We All Need a Guru

Phil Sutfin
Aug 22, 2016 · 3 min read

(Originally posted on August 3, 2016)

The other day one of our assistants enthusiastically came in my office to ask me if I knew who Tony Robbins was? “Growing up in the 80’s”, I needed to explain, “it would have been impossible to miss Tony’s infomercial barrage.” I could tell he was disappointed in my snarky reply even before he asked me my opinion of Tony. I then surprised him by explaining I was a fan. Like all self help gurus, I have always believed that the important thing is how you apply the message, not who the messenger is. The amazing thing about Tony is his ability to get people to engage with him personally, develop a trust, and begin to absorb his life affirming principals that sometimes redefine their lives.

That got me thinking about my role in the business, as well as the agents in our business. Now let me be clear… I’m not comparing myself or any other rep to Tony Robbins. If so, most of us would probably be even more successful and satisfied in our lives. Instead, it got me thinking about the role of agents/managers as motivators and sometimes teachers.

Perhaps sprinkling in a dose of inspiration is a natural extension of working with performers, yet our job descriptions are fairly simple… get people jobs, help them make more money, provide them more opportunities etc. However, the big difference between talent reps and middle men in most other businesses is we can’t really be that cut and dry. Our asset is talent, so when dealing with people we need to understand that routinely performing at an optimum level often means that talent has to be fully committed to the work. Any lack of confidence, undo stress, psychological impediments, even physical injury, etc. all negate a talent’s abilities.

So what can I do to help talent thrive when day to day impediments are always rearing their heads? The first thing I talk about is hard work is necessary to be successful. Great voice-over performers are constantly grinding through auditions and jobs. Granted it’s not digging ditches, but there is a perception that successful VO performers are either “lucky” or blessed with a god given instrument. Instead, the reality is those who strive ahead put in the hard work every day. The one thing any individual can control is effort, so I do my best to focus on the process instead of the end result.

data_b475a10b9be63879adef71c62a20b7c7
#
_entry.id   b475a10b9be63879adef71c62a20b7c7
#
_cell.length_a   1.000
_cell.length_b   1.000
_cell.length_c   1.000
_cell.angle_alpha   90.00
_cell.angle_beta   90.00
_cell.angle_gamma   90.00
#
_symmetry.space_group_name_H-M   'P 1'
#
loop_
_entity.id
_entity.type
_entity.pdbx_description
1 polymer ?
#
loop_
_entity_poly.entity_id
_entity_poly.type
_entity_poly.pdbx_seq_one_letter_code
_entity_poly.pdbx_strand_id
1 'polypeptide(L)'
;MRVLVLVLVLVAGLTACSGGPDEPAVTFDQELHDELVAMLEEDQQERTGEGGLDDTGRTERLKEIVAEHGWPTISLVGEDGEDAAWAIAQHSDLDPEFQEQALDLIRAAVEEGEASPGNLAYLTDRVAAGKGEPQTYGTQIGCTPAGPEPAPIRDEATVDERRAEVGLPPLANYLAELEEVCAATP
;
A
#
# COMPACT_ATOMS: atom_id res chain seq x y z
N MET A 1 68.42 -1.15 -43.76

Next, I focus on confidence because the most self assured talent tend to be the most successful. I know from my end that I wouldn’t be working with talent if I didn’t have confidence in their abilities, so it’s relatively easy to give them a pep talk when I sense they are struggling. Of course, it is impossible to know if our talks help, but I know it is vital if only to affirm my commitment to the performer. Often times, that commitment is all the talent seeks and they are able to get back in stride.

When it comes to everything else such as the more pressing matters of stress, financial pressures, relationships, etc., I stop right there. Unless I have a solution to a very specific problem, it is not my place to offer advice or provide coping mechanisms beyond voice over. That’s why the Tony Robbins’ of the world are so great at what they do because they recognize the need to examine the whole as they dive deeper to understand the problem. If only all of us had a Tony Robbins in our life who knows what the world would look like!